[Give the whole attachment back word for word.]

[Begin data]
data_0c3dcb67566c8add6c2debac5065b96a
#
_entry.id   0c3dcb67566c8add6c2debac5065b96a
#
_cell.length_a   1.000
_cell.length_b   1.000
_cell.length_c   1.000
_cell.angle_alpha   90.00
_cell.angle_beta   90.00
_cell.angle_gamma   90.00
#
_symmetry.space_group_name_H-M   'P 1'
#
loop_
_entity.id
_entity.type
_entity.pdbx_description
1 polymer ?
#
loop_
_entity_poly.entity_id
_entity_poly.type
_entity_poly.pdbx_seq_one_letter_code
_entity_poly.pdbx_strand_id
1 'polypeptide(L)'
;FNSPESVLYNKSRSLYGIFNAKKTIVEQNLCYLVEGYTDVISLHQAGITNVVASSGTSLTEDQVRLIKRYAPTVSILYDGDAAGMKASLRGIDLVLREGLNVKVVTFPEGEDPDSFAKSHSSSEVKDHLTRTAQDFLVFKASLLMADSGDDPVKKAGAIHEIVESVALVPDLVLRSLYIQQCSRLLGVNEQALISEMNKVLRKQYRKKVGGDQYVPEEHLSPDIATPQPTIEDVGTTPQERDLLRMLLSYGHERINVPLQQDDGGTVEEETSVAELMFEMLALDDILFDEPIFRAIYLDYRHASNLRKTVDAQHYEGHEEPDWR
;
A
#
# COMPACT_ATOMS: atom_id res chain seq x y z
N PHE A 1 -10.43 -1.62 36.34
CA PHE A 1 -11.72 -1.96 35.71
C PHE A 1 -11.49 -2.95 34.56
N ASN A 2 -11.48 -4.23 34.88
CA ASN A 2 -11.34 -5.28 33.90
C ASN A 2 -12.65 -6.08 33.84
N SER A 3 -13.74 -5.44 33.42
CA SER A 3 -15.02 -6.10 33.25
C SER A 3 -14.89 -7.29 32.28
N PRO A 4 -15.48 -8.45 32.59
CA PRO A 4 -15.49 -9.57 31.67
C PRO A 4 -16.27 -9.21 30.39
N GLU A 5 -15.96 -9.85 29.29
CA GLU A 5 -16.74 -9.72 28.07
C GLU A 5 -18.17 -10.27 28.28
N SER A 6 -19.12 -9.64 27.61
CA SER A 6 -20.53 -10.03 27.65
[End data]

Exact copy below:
data_0c3dcb67566c8add6c2debac5065b96a
#
_entry.id   0c3dcb67566c8add6c2debac5065b96a
#
_cell.length_a   1.000
_cell.length_b   1.000
_cell.length_c   1.000
_cell.angle_alpha   90.00
_cell.angle_beta   90.00
_cell.angle_gamma   90.00
#
_symmetry.space_group_name_H-M   'P 1'
#
loop_
_entity.id
_entity.type
_entity.pdbx_description
1 polymer ?
#
loop_
_entity_poly.entity_id
_entity_poly.type
_entity_poly.pdbx_seq_one_letter_code
_entity_poly.pdbx_strand_id
1 'polypeptide(L)'
;FNSPESVLYNKSRSLYGIFNAKKTIVEQNLCYLVEGYTDVISLHQAGITNVVASSGTSLTEDQVRLIKRYAPTVSILYDGDAAGMKASLRGIDLVLREGLNVKVVTFPEGEDPDSFAKSHSSSEVKDHLTRTAQDFLVFKASLLMADSGDDPVKKAGAIHEIVESVALVPDLVLRSLYIQQCSRLLGVNEQALISEMNKVLRKQYRKKVGGDQYVPEEHLSPDIATPQPTIEDVGTTPQERDLLRMLLSYGHERINVPLQQDDGGTVEEETSVAELMFEMLALDDILFDEPIFRAIYLDYRHASNLRKTVDAQHYEGHEEPDWR
;
A
#
# COMPACT_ATOMS: atom_id res chain seq x y z
N PHE A 1 -10.43 -1.62 36.34
CA PHE A 1 -11.72 -1.96 35.71
C PHE A 1 -11.49 -2.95 34.56
N ASN A 2 -11.48 -4.23 34.88
CA ASN A 2 -11.34 -5.28 33.90
C ASN A 2 -12.65 -6.08 33.84
N SER A 3 -13.74 -5.44 33.42
CA SER A 3 -15.02 -6.10 33.25
C SER A 3 -14.89 -7.29 32.28
N PRO A 4 -15.48 -8.45 32.59
CA PRO A 4 -15.49 -9.57 31.67
C PRO A 4 -16.27 -9.21 30.39
N GLU A 5 -15.96 -9.85 29.29
CA GLU A 5 -16.74 -9.72 28.07
C GLU A 5 -18.17 -10.27 28.28
N SER A 6 -19.12 -9.64 27.61
CA SER A 6 -20.53 -10.03 27.65